On the occasion of UK’s Seafarers Awareness Week, maritime charity Seafarers UK noted a lack of reliable source of information about suicides at sea. In this regard, the charity urged the ILO to consider steps in line with MLC, to ensure that all seafarer suicides are accurately identified.
The International Labour Organization (ILO) has called for urgent and coordinated action to release the 150,000 to 200,000 seafarers trapped on board ships around the world due to measures to contain the COVID-19 virus.
Among major business disruptions, the pandemic impacts the safety and well-being of seafarers and fishers, their ability to join their vessels and return home, and the future of their jobs. As of mid-April, the volume of global merchandise trade was falling by 13%, and there are estimates of a decline of 32% or more, WTO estimates.
In light of the challenging situations arising from the COVID-19 pandemic, the International Labour Organization (ILO) issued a joint statement highlighting that seafarers should be exempted from travel restrictions and be treated as “key workers”.
The UK Department of Transport have sent a letter to the ILO, IMO, and WHO, in regards to the UK’s commitment to seafarer welfare during the current COVID-19 pandemic and how they plan to facilitate seafarer transit and transfer to keep world trade moving.
A workshop organized by key UN and European instruments took place in Lisbon Portugal, on 18-20 February, aimed to help all stakeholders, particularly, developing countries, build the capacity they need to ratify and implement the MLC.
As part of recently-announced labour reforms, Qatar is planning an end to the kafala system, marking a momentous step forward in upholding the rights of migrant workers. The reforms will mean removal of exit permits and non-discriminatory minimum wage for migrant workers by January 2020.
ITF’s General Secretary, Stephen Cotton, speaking at the ILO’s centenary conference in Geneva, highlighted that ‘now is the time to assert authority as the global standard-bearer for labour rights.’ ILO agreed a centenary declaration designed to give all workers a floor of rights and protections in an ever-changing world of work.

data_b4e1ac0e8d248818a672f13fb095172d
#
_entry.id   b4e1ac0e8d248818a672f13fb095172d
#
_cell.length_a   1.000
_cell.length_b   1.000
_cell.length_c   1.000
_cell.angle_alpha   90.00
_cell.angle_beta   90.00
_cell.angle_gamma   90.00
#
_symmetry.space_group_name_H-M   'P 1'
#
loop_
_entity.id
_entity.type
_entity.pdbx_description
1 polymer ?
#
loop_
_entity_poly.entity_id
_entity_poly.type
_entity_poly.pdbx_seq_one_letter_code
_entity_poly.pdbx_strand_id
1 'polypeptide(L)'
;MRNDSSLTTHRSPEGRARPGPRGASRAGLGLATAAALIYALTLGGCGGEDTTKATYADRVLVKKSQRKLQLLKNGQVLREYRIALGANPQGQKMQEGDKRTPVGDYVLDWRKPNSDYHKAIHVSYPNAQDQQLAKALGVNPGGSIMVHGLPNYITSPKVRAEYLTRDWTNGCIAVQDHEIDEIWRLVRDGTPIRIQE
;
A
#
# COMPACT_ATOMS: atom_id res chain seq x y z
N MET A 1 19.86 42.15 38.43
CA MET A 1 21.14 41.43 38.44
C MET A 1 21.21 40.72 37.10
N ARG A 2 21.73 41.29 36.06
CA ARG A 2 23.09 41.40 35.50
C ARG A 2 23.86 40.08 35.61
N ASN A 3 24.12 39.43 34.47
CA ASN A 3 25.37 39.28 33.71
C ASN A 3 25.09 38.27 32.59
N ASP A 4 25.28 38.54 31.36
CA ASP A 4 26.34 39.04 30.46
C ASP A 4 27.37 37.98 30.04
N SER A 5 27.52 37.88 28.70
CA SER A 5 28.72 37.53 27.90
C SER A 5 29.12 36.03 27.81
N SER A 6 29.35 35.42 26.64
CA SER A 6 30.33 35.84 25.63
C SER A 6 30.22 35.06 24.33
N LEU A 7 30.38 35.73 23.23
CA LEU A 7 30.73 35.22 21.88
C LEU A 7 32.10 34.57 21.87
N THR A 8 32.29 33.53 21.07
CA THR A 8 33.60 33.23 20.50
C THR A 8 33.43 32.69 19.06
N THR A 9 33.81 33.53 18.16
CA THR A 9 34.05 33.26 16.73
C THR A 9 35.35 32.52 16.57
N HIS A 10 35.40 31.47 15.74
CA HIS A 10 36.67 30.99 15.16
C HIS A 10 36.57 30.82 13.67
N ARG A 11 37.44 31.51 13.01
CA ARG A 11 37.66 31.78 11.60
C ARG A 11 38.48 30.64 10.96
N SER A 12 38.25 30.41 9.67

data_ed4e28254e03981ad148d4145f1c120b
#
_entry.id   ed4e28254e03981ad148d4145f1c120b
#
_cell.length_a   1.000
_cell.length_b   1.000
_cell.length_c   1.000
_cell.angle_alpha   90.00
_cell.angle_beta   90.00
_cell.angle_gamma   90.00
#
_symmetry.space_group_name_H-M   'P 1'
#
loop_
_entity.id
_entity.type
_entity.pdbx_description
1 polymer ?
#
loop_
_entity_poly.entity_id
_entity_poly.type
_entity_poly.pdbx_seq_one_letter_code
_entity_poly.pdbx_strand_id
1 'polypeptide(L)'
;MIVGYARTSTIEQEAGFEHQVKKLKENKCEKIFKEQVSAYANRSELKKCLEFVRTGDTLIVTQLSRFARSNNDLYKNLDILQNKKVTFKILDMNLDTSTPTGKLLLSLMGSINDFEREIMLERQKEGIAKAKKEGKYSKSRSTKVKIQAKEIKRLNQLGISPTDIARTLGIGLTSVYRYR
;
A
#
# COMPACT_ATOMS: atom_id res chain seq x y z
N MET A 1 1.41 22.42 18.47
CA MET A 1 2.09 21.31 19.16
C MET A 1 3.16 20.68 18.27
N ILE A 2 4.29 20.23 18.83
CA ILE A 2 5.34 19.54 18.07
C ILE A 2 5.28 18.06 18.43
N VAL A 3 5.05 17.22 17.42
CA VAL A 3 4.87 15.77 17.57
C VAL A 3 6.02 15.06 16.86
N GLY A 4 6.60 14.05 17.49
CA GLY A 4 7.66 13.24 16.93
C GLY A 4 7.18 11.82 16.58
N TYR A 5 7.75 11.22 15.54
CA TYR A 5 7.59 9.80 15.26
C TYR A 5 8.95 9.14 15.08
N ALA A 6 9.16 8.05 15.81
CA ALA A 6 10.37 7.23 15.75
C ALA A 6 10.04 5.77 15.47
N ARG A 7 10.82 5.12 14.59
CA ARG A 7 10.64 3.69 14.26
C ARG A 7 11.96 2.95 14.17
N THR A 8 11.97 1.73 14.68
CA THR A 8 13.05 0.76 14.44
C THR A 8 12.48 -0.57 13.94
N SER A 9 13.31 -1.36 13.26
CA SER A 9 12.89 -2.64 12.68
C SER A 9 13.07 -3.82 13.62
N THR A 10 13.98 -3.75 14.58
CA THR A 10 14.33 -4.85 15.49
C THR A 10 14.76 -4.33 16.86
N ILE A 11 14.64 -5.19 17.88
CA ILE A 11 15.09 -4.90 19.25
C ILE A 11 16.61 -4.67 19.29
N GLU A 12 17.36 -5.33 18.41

ILO launched a report on Occupational Safety and Health (OSH), ahead of the World Day for Safety and Health at Work on 28 April, in light of ILO’s 100 years of achievements. Globally 1,000 people are estimated to die every day from occupational accidents and a further 6,500 from work-related diseases.
Tanzania has become the 93rd member state of the International Labour Organization (ILO) to ratify the Maritime Labour Convention, 2006, as amended (MLC 2006). The MLC establishes minimum international working and living conditions for seafarers on board vessels. The MLC will enter into force for Tanzania in April 2020, one year after its ratification.
40% of maintenance work by FPSO vessel operators is 'unnecessary', LR finds10/07/2020
- PSC Focus
PSC Performance onboard Cayman Islands vessels: Key Findings10/07/2020
RMI Guidance for tankers loading from Libyan ports10/07/2020
- Green Shipping
TraPac becomes 1st California terminal operator joining Green Marine10/07/2020
Routeing system for southwest Indian waters in effect from 1st August10/07/2020
V.Group to enhance safety performance via VMS initiative10/07/2020
Japan to develop offshore wind power over the next decade10/07/2020
Japan accedes to two pollution prevention conventions10/07/2020
- Maritime Health
COVID-19 outbreak hits chemical tanker10/07/2020
NTSB investigation: Extra caution required when trainees are operating vessel in strong current10/07/2020